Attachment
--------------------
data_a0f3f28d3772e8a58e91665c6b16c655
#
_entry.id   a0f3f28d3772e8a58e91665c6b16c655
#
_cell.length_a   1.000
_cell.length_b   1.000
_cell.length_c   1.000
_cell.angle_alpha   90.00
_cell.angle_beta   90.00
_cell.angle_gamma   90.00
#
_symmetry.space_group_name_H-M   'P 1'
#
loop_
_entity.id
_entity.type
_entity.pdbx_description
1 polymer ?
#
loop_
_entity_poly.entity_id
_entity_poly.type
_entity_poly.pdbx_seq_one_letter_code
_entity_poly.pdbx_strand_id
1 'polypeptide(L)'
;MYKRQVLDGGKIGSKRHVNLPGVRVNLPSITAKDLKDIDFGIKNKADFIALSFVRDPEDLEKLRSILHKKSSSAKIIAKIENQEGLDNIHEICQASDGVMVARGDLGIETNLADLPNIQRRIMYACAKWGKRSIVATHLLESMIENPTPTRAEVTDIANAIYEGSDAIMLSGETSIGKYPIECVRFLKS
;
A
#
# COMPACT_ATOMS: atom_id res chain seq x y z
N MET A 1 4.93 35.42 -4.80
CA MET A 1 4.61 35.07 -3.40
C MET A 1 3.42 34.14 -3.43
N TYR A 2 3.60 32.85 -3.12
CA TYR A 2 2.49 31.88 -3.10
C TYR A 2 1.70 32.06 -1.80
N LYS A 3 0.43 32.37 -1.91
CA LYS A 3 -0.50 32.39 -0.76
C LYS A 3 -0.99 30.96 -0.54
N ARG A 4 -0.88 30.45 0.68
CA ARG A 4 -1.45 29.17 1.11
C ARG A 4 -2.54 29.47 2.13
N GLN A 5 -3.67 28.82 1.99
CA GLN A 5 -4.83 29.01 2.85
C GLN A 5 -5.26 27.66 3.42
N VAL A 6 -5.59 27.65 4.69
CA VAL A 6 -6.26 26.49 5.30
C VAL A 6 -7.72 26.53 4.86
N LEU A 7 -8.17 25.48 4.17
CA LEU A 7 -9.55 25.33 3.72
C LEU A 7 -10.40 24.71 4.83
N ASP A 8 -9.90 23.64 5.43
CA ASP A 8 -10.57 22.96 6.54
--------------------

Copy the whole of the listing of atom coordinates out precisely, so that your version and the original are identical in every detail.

data_a0f3f28d3772e8a58e91665c6b16c655
#
_entry.id   a0f3f28d3772e8a58e91665c6b16c655
#
_cell.length_a   1.000
_cell.length_b   1.000
_cell.length_c   1.000
_cell.angle_alpha   90.00
_cell.angle_beta   90.00
_cell.angle_gamma   90.00
#
_symmetry.space_group_name_H-M   'P 1'
#
loop_
_entity.id
_entity.type
_entity.pdbx_description
1 polymer ?
#
loop_
_entity_poly.entity_id
_entity_poly.type
_entity_poly.pdbx_seq_one_letter_code
_entity_poly.pdbx_strand_id
1 'polypeptide(L)'
;MYKRQVLDGGKIGSKRHVNLPGVRVNLPSITAKDLKDIDFGIKNKADFIALSFVRDPEDLEKLRSILHKKSSSAKIIAKIENQEGLDNIHEICQASDGVMVARGDLGIETNLADLPNIQRRIMYACAKWGKRSIVATHLLESMIENPTPTRAEVTDIANAIYEGSDAIMLSGETSIGKYPIECVRFLKS
;
A
#
# COMPACT_ATOMS: atom_id res chain seq x y z
N MET A 1 4.93 35.42 -4.80
CA MET A 1 4.61 35.07 -3.40
C MET A 1 3.42 34.14 -3.43
N TYR A 2 3.60 32.85 -3.12
CA TYR A 2 2.49 31.88 -3.10
C TYR A 2 1.70 32.06 -1.80
N LYS A 3 0.43 32.37 -1.91
CA LYS A 3 -0.50 32.39 -0.76
C LYS A 3 -0.99 30.96 -0.54
N ARG A 4 -0.88 30.45 0.68
CA ARG A 4 -1.45 29.17 1.11
C ARG A 4 -2.54 29.47 2.13
N GLN A 5 -3.67 28.82 1.99
CA GLN A 5 -4.83 29.01 2.85
C GLN A 5 -5.26 27.66 3.42
N VAL A 6 -5.59 27.65 4.69
CA VAL A 6 -6.26 26.49 5.30
C VAL A 6 -7.72 26.53 4.86
N LEU A 7 -8.17 25.48 4.17
CA LEU A 7 -9.55 25.33 3.72
C LEU A 7 -10.40 24.71 4.83
N ASP A 8 -9.90 23.64 5.43
CA ASP A 8 -10.57 22.96 6.54